You are here: Home / Research Topics / Research Highlights / Individual Highlight

Research Highlights

Individual Highlight

Soil fauna are of vital importance to soil processes and deserve attention

Photo of Soil fauna like this Diplocardia sp. are important are important for soil processes like decomposition and should be included in such research. Soil fauna like this Diplocardia sp. are important are important for soil processes like decomposition and should be included in such research. Snapshot : Although soil fauna are critically important for many ecosystem services, they are often neglected by researchers. Scientists at the Forest Service and the University of Georgia discuss reasons for this in their review of how disturbance affects these organisms.

Principal Investigators(s) :
Callaham, Mac 
Research Location : Athens, GA
Research Station : Southern Research Station (SRS)
Year : 2017
Highlight ID : 1300

Summary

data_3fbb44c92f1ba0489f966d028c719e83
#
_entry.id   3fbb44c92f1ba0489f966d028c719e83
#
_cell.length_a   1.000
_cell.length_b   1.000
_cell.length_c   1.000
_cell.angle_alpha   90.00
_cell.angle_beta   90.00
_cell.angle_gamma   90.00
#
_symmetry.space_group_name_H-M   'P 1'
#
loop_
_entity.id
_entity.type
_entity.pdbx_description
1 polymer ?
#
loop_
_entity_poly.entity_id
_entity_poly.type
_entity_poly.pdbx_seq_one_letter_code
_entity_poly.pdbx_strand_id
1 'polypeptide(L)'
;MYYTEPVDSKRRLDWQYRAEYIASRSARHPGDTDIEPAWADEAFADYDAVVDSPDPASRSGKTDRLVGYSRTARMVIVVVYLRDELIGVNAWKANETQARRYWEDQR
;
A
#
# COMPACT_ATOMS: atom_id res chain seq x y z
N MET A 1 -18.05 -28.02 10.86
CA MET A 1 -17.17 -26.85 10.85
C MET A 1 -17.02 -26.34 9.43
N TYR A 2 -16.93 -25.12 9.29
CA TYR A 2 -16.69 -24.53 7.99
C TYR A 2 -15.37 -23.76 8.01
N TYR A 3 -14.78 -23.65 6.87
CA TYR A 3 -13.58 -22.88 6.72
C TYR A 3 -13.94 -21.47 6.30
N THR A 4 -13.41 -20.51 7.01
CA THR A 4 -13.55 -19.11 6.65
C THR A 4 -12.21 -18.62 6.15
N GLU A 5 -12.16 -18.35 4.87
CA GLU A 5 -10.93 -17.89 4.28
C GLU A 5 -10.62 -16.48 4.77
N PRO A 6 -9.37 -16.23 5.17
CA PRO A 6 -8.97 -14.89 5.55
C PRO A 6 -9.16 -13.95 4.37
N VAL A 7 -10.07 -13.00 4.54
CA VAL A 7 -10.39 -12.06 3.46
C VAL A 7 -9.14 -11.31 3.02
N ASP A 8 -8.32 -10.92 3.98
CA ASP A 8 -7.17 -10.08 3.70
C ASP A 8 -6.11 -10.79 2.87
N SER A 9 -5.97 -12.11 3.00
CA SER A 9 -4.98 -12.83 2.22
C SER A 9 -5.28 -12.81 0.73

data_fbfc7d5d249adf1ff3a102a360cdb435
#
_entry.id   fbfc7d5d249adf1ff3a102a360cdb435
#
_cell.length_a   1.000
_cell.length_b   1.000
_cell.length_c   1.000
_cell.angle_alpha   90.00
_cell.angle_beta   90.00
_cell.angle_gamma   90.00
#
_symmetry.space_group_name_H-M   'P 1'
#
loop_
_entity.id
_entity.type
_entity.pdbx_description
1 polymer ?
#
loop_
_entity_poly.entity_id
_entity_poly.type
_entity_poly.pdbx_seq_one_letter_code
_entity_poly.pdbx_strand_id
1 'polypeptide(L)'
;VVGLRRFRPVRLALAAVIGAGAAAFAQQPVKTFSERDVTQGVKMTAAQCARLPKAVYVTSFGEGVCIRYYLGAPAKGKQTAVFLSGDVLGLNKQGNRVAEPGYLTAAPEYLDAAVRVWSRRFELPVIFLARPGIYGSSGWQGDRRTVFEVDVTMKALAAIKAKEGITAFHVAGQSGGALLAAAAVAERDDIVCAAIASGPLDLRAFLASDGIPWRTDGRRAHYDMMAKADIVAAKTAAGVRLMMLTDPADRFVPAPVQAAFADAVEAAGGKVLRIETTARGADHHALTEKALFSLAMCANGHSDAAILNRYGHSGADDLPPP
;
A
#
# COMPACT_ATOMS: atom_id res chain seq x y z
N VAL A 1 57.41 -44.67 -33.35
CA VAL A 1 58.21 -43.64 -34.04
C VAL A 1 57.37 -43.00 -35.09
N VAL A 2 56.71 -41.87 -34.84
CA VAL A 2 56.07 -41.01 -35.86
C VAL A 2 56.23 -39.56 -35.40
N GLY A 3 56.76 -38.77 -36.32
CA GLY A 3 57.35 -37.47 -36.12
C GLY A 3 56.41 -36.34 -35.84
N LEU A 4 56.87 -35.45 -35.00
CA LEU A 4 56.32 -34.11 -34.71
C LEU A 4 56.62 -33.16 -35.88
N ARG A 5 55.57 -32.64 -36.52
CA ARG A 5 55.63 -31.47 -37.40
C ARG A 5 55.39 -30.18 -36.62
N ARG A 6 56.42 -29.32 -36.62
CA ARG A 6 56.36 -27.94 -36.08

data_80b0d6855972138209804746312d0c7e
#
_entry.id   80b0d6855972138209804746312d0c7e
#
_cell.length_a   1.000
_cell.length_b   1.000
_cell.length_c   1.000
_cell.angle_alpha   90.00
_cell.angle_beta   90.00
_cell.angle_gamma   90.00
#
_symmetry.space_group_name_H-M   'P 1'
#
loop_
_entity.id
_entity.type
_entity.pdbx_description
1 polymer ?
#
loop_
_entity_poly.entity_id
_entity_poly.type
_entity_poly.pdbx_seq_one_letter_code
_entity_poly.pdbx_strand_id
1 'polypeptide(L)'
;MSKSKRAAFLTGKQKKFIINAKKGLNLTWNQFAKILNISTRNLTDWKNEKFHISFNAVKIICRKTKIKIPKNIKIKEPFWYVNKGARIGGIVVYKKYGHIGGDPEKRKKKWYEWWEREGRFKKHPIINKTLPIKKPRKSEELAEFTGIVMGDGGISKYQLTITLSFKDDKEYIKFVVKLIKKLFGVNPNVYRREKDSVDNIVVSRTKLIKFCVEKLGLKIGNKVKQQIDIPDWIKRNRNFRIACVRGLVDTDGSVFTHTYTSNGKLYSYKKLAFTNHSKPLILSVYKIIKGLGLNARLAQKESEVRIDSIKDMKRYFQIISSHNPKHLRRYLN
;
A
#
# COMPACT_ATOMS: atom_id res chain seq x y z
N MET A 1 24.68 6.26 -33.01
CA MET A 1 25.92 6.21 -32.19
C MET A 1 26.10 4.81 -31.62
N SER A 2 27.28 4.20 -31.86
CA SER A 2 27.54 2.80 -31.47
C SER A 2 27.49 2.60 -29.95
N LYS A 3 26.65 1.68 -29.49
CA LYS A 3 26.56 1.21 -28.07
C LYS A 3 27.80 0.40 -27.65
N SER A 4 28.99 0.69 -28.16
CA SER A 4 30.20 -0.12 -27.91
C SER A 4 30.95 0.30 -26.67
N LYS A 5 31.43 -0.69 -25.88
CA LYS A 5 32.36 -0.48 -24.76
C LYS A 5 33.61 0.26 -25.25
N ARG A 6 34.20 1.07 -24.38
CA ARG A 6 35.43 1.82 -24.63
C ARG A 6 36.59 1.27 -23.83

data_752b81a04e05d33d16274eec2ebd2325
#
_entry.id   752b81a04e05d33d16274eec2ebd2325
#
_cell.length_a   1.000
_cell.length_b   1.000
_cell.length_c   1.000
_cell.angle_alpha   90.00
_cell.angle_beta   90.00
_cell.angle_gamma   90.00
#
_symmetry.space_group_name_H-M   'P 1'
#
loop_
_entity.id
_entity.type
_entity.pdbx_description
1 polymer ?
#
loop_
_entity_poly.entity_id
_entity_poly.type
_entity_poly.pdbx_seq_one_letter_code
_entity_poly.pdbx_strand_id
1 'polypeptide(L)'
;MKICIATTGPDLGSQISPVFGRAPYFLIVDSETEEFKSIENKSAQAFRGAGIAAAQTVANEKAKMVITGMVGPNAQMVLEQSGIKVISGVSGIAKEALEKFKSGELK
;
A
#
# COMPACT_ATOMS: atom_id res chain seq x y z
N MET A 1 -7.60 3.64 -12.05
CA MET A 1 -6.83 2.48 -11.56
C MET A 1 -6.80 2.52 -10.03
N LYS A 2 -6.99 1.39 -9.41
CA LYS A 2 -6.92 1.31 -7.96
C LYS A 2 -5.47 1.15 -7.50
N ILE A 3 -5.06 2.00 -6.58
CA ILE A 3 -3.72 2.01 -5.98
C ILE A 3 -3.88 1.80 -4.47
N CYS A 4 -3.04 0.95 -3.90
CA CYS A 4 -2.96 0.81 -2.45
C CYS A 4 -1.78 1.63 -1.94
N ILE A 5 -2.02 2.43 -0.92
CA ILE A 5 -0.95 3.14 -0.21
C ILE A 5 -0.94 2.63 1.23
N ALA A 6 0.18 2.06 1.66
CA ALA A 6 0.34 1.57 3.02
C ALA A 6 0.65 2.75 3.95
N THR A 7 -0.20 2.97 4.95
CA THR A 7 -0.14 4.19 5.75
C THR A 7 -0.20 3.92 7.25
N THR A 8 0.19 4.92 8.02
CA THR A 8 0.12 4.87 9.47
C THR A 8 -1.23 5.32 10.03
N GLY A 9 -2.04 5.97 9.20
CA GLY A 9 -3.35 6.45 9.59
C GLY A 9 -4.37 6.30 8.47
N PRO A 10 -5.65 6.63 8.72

Scientists from the Forest Service and the University of Georgia compiled a review of the available literature on soil fauna responses to natural disturbances, invasive species, and global climate change. Along with detailing how various groups of organisms are influenced by these disturbances, the scientists concluded that effects of disturbance are often species specific. They found that there was often less taxonomic identity work completed than necessary to make generalizations across groups of organisms and that this hampered studies on fauna. The scientists concluded the paper with a call to action for other researchers. Soil fauna have largely been ignored by researchers over the past two decades as technological advances have made microbial communities in soil more accessible than ever. This has led to a dramatic increase in the number of publications about soil microbial communities compared to those about soil fauna. The scientists remind researchers that soil fauna must be considered to accurately describe soil and the processes that occur in it.

Forest Service Partners

External Partners

 
  • University of Georgia